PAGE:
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One of the guys in my office sent me a pretty interesting article from the New York Times this week about differences in voting, beliefs, and outcomes between younger and older Americans.  The upshot is that while older Americans have suffered in the downturn, younger Americans are suffering a lot more.

Younger adults are faring worse in the private sector and, in large part because they have less political power, have a less generous safety net beneath them. Older Americans vote at higher rates and are better organized. There is no American Association of Non-Retired Persons. “Pell grants,” notes the political scientist Kay Lehman Schlozman, “have never been called the third rail of American politics.”

Bottom line, older voters tend to vote, and most of the systems in place in this country’s social safety net are and have been designed to support the Baby Boomers’ generation.  In contrast, unemployment and under-employment are brutally bad for recent college graduates, and no one cares.  Baby Boomers are worried about their retirements; today’s recent college grads can’t find jobs in the first place.  Given that government is even now choosing to cut funding for education instead of funding for social entitlement programs like Social Security and Medicare, the problem looks to get worse long before it even thinks about getting better.  And the way that the government propped up the housing market means that even if you are young and well-employed, it’s still difficult to afford to live anywhere nice.

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Thursday was a tough day for Conservatives.  The Supreme Court upheld the President’s health care reform law but struck down the Stolen Valor Act.  That’s not the way I’d have bet in either case, and what’s even weirder is that Chief Justice John Roberts, a conservative from George W. Bush’s presidency, cast the pivotal vote in the case.  He actually sided with the Court’s liberals to uphold the law.

With all of that said, I think the health care law has gotten more than its fair share of coverage.  However, the Stolen Valor Act is much less well-known.  It’s meant to protect military veterans by making it illegal for a person to falsely claim that he or she earned military honors.  In this specific case, the Court ruled that false claims of valor are still legal forms of speech, and bottom line, the First Amendment protects liars. 

As I said in the opening, the success of that argument surprises me.  One would expect that the First Amendment would protect both the truth and statements of opinion, but I’m surprised it protects blatant falsehood.  That protection is certainly not universal.  For example, liable and slander are both examples of falsehood that are specifically disallowed, and speech that does harm is not protected either.  With that in mind, it’s hard for me to understand how the public good is served by protecting blatant lies, especially when the subjects of the claims are a matter of public record.  But I’m not a lawyer, so perhaps there is some aspect of this that I simply do not understand.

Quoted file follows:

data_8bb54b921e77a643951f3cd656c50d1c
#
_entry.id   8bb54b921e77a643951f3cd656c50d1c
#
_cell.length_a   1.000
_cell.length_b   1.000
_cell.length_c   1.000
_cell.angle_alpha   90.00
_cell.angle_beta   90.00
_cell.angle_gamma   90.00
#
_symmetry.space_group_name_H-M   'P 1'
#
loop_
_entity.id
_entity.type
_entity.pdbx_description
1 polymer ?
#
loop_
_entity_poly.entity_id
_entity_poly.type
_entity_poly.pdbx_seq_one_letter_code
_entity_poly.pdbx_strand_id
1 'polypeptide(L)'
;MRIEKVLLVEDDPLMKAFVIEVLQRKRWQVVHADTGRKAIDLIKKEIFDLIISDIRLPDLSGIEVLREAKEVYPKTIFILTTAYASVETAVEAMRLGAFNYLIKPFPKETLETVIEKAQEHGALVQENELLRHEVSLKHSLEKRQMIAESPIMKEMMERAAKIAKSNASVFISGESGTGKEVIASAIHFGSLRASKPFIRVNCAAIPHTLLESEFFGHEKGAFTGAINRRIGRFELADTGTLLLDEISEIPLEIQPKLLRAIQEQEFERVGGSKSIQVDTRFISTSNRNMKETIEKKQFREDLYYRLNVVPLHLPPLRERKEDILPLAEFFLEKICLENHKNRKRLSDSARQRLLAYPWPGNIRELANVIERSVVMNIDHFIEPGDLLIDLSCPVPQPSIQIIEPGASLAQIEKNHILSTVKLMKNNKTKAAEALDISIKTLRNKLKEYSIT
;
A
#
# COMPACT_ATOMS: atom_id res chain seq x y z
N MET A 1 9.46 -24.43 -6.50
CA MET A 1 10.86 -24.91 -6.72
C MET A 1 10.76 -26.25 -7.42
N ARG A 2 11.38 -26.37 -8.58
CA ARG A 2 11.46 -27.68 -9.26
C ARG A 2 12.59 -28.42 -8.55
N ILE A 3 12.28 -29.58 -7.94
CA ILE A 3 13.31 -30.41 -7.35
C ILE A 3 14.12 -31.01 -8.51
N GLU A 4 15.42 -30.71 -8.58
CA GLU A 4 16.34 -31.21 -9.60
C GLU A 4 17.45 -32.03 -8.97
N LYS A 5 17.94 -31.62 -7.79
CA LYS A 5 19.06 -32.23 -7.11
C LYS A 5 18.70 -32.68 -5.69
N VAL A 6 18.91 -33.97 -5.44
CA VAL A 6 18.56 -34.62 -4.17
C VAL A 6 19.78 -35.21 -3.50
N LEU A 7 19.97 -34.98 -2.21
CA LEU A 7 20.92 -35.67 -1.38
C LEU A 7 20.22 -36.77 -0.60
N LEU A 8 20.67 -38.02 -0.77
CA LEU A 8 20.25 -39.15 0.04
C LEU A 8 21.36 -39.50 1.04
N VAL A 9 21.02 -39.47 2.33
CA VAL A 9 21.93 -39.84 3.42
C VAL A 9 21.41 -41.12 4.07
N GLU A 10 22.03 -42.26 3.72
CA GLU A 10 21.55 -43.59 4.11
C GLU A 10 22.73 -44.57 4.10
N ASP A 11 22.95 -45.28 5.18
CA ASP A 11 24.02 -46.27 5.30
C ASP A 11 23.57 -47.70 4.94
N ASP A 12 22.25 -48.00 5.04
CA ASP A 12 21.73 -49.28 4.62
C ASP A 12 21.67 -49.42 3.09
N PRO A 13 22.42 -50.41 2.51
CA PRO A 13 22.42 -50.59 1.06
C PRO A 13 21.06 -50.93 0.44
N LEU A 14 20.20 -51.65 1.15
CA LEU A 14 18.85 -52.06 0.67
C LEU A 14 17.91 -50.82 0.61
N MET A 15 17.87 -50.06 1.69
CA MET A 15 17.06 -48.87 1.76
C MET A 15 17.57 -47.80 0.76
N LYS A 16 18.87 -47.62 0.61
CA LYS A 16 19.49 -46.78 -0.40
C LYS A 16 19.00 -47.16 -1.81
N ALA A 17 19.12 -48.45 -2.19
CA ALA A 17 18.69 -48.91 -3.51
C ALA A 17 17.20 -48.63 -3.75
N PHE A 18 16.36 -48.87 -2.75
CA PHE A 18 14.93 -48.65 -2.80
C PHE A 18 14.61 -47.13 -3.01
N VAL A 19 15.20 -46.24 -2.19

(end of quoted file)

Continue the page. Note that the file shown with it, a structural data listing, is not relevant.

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So it’s been a weird week, right?  Maybe the weirdest (and worst) part of it came from a National Geographic poll: over a third of American’s believe that UFOs have visited Earth, and a full tenth of Americans believe that they’ve actually seen a UFO.


* * *
The John Hancock building
where Bain keeps its

Yeah, that’s politics.  But as a matter of reality, it’s also a cheap shot.  Bain specialized in buying out troubled companies with private equity, cutting their costs, and then reselling them on the public market one their profitability was improved.  That may or may not be a good qualification for a potential Commander-in-Chief, but even if it’s not, the reality is still this: if a business is going down, it can either cut its costs or die.  In either case, workers are likely to lose jobs and/or face wage and benefit pressure.  The difference is that if the firm goes out of business, everyone loses.  However, if the firm survives, but only some people lose their jobs, well, in that case it’s only the losers who lose.  And if the firm does turn around, the folks who made it happen often also make a lot of money.  That is the free market at work.  It’s not always pretty—in fact, reality is that it’s rarely pretty—but it is effective.  Bain, and the way that Bain operated, was a legitimate part of the free market system.

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Finally, here’s a sign of the Apocalypse for you: Mary Kate and Ashley Olsen are releasing a $39,000 backpack through their high end fashion line, The Row.  If you’re wondering, thirty-nine grand is supposedly a lot of money to spend on a purse/backpack, even for the well-heeled.  The price, apparently, is mostly driven by the kind of alligator from which it’s made.

Word on the street is that The Row already has orders for two.